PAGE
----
Gillespie later commented on Facebook that the dog was still alive, and remained in the woman’s custody.

New York to look at regulating dog trainers

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Spurred on by a viral video of a Long Island dog trainer viciously poking a crated pit bull with a broomstick, two New York legislators are calling for state regulation of dog trainers.

On Monday, Sen. Todd Kaminsky, Assemblywoman-elect Missy Miller and members of the Nassau County SPCA proposed a law that will require a license for dog obedience trainers.

The proposed legislation was announced at the home of Tommy Marrone, the Oceanside man who posted the video online.

(The video was removed from YouTube yesterday for violating its policy against “violent or graphic content.”)

“I am horrified by the animal abuse that has taken place in our backyard,” Kaminsky said. “… What happened in Oceanside can happen anywhere, and it is our job to protect consumers and their dogs from devious and abusive practices.

“When consumers send their pets to training school, they have no assurance of the trainer’s credentials or professional experience – and that’s simply unacceptable,” he added. “By creating streamlined licensing practices for dog obedience trainers, we are protecting our four-legged family members who cannot speak and shield themselves from abuse.”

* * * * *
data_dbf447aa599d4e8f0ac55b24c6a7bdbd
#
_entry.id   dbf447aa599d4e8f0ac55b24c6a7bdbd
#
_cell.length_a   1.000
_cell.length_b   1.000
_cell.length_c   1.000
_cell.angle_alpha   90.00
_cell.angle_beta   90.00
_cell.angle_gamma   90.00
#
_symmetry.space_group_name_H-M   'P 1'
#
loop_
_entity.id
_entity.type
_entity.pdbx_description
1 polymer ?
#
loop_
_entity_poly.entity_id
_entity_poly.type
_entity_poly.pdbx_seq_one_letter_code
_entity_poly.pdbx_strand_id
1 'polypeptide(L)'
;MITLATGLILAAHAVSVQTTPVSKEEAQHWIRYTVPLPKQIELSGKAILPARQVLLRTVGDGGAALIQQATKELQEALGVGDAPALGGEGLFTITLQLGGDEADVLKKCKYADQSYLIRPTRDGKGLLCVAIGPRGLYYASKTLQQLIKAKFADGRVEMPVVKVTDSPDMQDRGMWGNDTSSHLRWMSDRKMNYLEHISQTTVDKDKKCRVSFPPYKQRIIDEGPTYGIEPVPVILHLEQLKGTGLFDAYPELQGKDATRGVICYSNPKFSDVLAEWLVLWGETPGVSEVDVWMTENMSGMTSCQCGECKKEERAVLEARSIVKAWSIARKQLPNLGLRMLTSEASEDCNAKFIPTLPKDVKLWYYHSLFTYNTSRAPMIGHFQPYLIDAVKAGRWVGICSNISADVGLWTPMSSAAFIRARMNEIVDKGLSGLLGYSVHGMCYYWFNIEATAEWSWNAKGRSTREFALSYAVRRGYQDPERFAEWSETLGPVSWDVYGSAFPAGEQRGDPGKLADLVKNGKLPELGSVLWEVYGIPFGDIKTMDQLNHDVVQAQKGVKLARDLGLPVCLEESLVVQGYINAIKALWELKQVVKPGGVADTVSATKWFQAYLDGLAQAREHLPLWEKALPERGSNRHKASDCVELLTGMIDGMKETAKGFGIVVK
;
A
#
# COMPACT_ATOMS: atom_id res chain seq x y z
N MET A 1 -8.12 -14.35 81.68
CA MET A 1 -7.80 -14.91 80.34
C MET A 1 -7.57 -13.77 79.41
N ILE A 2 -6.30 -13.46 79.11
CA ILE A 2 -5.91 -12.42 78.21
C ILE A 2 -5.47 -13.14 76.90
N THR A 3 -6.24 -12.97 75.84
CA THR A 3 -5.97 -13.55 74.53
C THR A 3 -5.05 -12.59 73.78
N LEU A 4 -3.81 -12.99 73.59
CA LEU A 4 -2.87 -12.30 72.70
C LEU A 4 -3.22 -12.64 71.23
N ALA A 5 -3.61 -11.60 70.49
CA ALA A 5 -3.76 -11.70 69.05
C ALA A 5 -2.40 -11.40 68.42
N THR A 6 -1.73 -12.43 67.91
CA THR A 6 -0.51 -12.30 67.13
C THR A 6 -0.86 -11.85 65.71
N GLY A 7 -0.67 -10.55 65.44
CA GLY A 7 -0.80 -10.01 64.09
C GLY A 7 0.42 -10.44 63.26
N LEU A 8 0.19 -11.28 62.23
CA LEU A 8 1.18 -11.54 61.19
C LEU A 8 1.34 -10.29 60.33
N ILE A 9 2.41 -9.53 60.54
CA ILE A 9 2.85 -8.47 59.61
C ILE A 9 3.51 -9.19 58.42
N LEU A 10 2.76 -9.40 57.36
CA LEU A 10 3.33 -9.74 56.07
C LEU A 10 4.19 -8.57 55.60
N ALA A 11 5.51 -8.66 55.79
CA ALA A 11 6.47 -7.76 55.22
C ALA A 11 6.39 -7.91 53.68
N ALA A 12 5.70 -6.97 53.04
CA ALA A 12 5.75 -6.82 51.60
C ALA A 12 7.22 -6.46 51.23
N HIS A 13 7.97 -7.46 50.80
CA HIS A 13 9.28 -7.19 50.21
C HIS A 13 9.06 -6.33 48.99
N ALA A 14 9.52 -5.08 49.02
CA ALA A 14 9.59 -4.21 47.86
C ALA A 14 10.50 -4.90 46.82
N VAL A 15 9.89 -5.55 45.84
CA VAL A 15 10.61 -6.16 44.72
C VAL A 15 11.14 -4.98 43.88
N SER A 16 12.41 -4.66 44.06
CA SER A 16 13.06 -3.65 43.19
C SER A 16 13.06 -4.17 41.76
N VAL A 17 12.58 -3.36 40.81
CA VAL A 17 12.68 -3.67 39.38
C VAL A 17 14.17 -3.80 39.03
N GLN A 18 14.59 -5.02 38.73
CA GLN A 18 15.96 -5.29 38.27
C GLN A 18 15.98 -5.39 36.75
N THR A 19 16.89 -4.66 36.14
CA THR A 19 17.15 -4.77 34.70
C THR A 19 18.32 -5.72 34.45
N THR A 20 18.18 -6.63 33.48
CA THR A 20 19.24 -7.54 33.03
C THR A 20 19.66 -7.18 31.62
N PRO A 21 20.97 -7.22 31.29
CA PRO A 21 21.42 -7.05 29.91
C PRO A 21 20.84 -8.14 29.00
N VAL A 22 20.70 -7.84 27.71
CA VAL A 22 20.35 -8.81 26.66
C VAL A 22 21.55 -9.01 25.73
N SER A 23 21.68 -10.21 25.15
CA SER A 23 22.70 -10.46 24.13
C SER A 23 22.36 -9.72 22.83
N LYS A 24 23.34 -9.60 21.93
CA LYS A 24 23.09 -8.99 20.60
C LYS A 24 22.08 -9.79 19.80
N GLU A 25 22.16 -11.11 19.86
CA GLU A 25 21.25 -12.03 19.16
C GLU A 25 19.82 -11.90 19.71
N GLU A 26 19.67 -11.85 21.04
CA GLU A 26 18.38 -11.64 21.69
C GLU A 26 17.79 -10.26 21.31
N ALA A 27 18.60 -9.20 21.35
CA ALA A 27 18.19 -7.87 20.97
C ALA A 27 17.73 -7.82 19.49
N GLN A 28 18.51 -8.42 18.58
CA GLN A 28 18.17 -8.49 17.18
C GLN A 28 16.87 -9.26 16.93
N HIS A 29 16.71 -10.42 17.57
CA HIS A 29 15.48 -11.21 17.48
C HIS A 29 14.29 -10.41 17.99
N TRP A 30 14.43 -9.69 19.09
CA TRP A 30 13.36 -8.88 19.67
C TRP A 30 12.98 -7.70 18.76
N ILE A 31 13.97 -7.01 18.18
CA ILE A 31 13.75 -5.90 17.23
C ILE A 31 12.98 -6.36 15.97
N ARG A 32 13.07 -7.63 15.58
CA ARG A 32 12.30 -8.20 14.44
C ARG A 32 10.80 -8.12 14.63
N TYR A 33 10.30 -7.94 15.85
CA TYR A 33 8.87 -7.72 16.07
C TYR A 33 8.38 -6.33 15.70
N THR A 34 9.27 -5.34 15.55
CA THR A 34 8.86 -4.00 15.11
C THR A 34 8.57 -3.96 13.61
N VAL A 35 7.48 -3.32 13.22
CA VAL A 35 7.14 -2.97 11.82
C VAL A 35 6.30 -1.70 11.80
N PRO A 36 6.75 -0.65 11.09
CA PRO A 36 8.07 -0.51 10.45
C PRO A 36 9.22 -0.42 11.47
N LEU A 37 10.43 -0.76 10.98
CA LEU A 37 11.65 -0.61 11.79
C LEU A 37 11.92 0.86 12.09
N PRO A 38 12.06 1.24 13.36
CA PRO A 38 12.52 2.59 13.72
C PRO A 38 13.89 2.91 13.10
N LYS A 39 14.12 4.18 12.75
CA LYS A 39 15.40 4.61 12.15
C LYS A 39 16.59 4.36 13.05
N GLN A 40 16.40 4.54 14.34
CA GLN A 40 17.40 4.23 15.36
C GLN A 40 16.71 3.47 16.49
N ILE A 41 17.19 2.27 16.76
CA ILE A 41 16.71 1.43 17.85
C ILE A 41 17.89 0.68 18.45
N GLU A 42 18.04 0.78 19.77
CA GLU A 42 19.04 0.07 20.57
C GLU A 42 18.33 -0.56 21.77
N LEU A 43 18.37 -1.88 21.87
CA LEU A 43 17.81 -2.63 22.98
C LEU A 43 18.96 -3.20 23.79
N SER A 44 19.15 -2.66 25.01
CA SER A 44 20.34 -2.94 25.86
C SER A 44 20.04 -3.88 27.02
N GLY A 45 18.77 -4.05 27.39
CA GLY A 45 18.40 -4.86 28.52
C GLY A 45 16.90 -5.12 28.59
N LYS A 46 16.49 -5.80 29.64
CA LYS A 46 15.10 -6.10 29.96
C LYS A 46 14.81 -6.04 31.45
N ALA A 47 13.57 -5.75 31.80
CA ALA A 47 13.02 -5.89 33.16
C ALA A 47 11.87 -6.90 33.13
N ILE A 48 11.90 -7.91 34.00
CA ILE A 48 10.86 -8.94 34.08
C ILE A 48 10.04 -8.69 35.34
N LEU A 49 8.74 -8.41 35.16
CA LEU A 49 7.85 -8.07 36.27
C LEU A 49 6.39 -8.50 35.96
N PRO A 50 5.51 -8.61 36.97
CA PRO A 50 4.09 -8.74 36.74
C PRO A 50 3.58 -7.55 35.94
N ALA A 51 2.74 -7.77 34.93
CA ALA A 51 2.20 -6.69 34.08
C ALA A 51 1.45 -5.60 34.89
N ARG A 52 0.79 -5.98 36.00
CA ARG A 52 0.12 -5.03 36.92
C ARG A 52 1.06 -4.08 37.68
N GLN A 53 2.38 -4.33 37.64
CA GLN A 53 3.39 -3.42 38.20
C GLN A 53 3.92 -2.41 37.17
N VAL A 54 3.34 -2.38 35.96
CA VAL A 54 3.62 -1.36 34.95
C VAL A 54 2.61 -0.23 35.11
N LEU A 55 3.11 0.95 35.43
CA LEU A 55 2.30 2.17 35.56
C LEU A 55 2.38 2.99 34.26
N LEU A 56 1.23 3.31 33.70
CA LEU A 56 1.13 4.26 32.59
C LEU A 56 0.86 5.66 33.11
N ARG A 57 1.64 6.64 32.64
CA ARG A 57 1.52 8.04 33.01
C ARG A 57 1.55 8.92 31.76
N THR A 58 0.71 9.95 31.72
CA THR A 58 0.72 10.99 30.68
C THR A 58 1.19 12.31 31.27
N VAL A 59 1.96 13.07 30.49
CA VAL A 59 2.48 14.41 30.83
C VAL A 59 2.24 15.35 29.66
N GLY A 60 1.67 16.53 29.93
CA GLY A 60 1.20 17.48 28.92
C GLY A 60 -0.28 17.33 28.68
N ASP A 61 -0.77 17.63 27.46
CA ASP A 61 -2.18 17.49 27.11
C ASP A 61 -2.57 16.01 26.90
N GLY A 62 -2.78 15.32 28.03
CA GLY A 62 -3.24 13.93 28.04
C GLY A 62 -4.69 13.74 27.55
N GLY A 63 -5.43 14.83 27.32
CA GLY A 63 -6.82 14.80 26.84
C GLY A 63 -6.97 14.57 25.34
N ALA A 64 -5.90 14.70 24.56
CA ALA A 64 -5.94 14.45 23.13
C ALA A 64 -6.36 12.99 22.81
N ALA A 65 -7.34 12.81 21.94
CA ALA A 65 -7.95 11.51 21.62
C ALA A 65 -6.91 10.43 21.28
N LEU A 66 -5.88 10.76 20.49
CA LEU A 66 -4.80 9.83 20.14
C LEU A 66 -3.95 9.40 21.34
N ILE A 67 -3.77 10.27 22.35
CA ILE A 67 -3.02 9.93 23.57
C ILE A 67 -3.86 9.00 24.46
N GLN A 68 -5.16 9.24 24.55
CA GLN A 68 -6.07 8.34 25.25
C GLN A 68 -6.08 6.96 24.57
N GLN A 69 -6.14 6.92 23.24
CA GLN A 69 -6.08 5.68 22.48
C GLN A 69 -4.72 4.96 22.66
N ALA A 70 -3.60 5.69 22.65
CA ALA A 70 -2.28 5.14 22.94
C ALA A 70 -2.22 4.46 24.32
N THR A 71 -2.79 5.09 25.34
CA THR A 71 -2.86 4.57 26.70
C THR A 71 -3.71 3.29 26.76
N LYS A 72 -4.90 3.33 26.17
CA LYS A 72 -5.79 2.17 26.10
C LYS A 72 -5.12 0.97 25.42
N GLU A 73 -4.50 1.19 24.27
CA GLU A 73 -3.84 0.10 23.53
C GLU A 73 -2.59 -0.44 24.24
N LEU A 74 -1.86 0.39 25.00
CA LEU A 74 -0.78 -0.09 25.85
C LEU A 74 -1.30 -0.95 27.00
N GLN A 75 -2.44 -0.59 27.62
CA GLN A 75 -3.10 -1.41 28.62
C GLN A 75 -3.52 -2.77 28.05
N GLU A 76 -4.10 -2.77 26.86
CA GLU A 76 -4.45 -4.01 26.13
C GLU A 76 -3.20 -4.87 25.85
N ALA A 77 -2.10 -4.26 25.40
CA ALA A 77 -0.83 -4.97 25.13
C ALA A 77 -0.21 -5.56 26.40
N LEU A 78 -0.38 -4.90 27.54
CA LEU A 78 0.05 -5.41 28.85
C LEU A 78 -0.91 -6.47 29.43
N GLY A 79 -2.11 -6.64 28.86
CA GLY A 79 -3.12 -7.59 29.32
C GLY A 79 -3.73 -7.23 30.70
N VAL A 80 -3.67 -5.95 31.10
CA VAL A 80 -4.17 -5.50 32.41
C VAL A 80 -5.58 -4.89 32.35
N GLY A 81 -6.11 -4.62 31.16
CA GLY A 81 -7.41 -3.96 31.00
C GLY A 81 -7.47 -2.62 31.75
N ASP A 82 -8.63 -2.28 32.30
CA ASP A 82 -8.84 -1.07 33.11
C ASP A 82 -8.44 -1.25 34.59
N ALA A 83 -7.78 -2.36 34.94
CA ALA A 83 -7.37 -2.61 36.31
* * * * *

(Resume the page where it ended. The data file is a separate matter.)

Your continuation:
The proposed legislation will deny licensing to any individual convicted of animal abuse and allows for enforcement of violations by police officers and professionals who specialize in detecting animal abuse, such as the SPCA.

“I treat my pets as members of my family. We simply cannot allow another animal to be abused and have a duty to protect innocent consumers,” said Assemblywoman-elect Miller, who intends to sponsor this legislation in the Assembly.

The call for regulation is in response to the furor created by the video of a man abusing a pit bull, according to LongIsland.com.

The man in the video is reported to be Brian De Martino, the owner of NY Dogworks. DeMartino runs the business out of his home.

The video was recorded by De Martino’s girlfriend, and was originally made public by Marrone, a former NY Dogworks customer.

“My dog was beat worse than that dog,” Marrone told PIX11 News. Marrone said that he’d posted the video online in an attempt to warn others.

On Monday afternoon, Nassau County police and building inspectors visited DeMartino’s home — just hours after DeMartino appeared in court on charges of assaulting the woman who recorded the video.

PIX11 News reports that De Martino is being investigated for illegal use of his home, operating without a permit, and possible animal abuse charges.

Deputy shoots herself while killing dog

This confrontation between a dog and a sheriff’s deputy didn’t come out well for anybody.